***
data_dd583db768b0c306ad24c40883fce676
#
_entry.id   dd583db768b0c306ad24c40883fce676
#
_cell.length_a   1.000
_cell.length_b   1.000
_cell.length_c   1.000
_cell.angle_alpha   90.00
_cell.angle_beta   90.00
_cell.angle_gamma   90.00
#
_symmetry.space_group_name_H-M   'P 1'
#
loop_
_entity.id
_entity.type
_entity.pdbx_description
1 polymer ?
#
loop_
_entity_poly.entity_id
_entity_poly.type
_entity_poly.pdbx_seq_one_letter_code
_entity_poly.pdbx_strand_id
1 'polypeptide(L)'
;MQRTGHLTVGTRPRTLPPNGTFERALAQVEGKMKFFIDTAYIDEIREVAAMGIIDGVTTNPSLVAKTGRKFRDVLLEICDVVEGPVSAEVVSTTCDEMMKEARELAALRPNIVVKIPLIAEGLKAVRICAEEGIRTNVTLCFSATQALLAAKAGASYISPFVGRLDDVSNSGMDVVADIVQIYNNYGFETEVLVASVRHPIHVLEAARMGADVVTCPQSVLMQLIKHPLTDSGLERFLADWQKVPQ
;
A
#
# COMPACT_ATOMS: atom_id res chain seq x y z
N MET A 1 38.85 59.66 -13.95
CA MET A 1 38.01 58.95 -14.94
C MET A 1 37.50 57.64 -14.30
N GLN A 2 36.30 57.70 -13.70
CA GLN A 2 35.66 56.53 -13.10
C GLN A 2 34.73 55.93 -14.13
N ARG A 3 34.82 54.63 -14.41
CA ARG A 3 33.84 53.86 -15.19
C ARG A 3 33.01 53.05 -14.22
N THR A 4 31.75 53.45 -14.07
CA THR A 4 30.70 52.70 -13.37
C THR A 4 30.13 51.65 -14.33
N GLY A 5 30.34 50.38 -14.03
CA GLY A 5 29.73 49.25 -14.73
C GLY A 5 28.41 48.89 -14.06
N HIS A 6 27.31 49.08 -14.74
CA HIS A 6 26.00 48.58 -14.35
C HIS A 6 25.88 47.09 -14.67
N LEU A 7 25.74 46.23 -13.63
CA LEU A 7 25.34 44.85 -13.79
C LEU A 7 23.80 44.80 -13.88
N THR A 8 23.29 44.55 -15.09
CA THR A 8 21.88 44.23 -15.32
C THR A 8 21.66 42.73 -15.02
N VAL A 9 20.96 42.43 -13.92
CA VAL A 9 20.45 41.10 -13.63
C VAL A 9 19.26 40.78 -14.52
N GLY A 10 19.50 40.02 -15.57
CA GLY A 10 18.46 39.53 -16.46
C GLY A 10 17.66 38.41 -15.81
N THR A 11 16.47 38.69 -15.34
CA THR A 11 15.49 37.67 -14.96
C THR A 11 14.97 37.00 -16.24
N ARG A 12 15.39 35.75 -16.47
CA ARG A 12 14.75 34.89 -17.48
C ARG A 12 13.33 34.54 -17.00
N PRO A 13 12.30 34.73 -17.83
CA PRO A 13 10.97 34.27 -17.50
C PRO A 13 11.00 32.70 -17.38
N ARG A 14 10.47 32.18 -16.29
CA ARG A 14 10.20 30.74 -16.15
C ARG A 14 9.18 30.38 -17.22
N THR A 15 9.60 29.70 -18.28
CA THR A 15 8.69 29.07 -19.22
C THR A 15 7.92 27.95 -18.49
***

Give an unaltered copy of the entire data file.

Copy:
data_dd583db768b0c306ad24c40883fce676
#
_entry.id   dd583db768b0c306ad24c40883fce676
#
_cell.length_a   1.000
_cell.length_b   1.000
_cell.length_c   1.000
_cell.angle_alpha   90.00
_cell.angle_beta   90.00
_cell.angle_gamma   90.00
#
_symmetry.space_group_name_H-M   'P 1'
#
loop_
_entity.id
_entity.type
_entity.pdbx_description
1 polymer ?
#
loop_
_entity_poly.entity_id
_entity_poly.type
_entity_poly.pdbx_seq_one_letter_code
_entity_poly.pdbx_strand_id
1 'polypeptide(L)'
;MQRTGHLTVGTRPRTLPPNGTFERALAQVEGKMKFFIDTAYIDEIREVAAMGIIDGVTTNPSLVAKTGRKFRDVLLEICDVVEGPVSAEVVSTTCDEMMKEARELAALRPNIVVKIPLIAEGLKAVRICAEEGIRTNVTLCFSATQALLAAKAGASYISPFVGRLDDVSNSGMDVVADIVQIYNNYGFETEVLVASVRHPIHVLEAARMGADVVTCPQSVLMQLIKHPLTDSGLERFLADWQKVPQ
;
A
#
# COMPACT_ATOMS: atom_id res chain seq x y z
N MET A 1 38.85 59.66 -13.95
CA MET A 1 38.01 58.95 -14.94
C MET A 1 37.50 57.64 -14.30
N GLN A 2 36.30 57.70 -13.70
CA GLN A 2 35.66 56.53 -13.10
C GLN A 2 34.73 55.93 -14.13
N ARG A 3 34.82 54.63 -14.41
CA ARG A 3 33.84 53.86 -15.19
C ARG A 3 33.01 53.05 -14.22
N THR A 4 31.75 53.45 -14.07
CA THR A 4 30.70 52.70 -13.37
C THR A 4 30.13 51.65 -14.33
N GLY A 5 30.34 50.38 -14.03
CA GLY A 5 29.73 49.25 -14.73
C GLY A 5 28.41 48.89 -14.06
N HIS A 6 27.31 49.08 -14.74
CA HIS A 6 26.00 48.58 -14.35
C HIS A 6 25.88 47.09 -14.67
N LEU A 7 25.74 46.23 -13.63
CA LEU A 7 25.34 44.85 -13.79
C LEU A 7 23.80 44.80 -13.88
N THR A 8 23.29 44.55 -15.09
CA THR A 8 21.88 44.23 -15.32
C THR A 8 21.66 42.73 -15.02
N VAL A 9 20.96 42.43 -13.92
CA VAL A 9 20.45 41.10 -13.63
C VAL A 9 19.26 40.78 -14.52
N GLY A 10 19.50 40.02 -15.57
CA GLY A 10 18.46 39.53 -16.46
C GLY A 10 17.66 38.41 -15.81
N THR A 11 16.47 38.69 -15.34
CA THR A 11 15.49 37.67 -14.96
C THR A 11 14.97 37.00 -16.24
N ARG A 12 15.39 35.75 -16.47
CA ARG A 12 14.75 34.89 -17.48
C ARG A 12 13.33 34.54 -17.00
N PRO A 13 12.30 34.73 -17.83
CA PRO A 13 10.97 34.27 -17.50
C PRO A 13 11.00 32.70 -17.38
N ARG A 14 10.47 32.18 -16.29
CA ARG A 14 10.20 30.74 -16.15
C ARG A 14 9.18 30.38 -17.22
N THR A 15 9.60 29.70 -18.28
CA THR A 15 8.69 29.07 -19.22
C THR A 15 7.92 27.95 -18.49